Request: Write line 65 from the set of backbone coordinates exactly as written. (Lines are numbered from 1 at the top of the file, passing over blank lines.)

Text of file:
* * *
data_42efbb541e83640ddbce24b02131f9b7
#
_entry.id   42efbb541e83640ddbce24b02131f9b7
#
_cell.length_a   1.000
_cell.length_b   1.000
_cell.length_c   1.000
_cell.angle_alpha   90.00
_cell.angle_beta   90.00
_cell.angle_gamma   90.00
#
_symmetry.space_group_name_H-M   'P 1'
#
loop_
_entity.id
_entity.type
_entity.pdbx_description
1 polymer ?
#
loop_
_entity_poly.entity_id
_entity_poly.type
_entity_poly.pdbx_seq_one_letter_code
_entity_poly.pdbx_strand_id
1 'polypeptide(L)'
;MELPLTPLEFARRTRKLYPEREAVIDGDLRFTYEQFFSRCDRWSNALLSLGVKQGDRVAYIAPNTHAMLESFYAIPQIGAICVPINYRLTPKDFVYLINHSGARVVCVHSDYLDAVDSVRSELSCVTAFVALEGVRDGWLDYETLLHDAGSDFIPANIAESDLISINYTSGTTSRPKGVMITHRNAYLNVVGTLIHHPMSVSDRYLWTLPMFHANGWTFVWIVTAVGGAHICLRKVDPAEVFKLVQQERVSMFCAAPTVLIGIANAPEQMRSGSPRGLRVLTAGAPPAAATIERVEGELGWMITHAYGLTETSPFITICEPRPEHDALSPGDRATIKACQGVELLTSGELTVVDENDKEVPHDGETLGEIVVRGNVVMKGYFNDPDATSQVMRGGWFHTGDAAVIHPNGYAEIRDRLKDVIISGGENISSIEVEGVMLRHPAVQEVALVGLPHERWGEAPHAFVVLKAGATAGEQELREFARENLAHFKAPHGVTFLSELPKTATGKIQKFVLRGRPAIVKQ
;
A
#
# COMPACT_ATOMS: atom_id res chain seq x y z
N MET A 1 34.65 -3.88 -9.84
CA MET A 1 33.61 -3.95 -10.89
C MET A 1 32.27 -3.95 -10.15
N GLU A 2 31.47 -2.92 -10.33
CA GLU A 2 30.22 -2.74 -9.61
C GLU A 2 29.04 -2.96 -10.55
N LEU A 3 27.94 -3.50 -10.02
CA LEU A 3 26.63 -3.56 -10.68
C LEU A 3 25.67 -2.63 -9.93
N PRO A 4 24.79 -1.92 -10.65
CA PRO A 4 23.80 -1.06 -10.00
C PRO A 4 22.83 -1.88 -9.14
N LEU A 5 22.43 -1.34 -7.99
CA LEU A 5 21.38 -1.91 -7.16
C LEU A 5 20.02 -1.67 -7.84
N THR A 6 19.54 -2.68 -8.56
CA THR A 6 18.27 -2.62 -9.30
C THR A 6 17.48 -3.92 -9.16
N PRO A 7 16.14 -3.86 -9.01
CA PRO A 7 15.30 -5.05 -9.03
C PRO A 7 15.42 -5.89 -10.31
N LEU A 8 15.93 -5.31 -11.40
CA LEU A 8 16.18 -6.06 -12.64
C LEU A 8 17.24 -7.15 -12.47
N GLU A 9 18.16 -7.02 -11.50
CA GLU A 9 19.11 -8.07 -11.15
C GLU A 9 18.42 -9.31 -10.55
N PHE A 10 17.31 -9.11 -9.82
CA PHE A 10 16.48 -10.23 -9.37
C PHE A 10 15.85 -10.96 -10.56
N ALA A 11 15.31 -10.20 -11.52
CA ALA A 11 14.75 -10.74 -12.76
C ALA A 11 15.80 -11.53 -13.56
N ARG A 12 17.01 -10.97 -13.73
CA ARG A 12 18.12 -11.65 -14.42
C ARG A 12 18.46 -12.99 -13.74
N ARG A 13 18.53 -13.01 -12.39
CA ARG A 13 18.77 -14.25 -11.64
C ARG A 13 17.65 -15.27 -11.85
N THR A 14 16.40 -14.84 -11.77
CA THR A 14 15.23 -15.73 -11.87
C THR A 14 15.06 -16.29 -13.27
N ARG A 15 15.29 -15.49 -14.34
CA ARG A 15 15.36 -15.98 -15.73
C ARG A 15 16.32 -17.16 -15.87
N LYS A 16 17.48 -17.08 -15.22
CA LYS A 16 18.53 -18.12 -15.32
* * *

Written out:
CA ARG A 12 18.12 -11.65 -14.42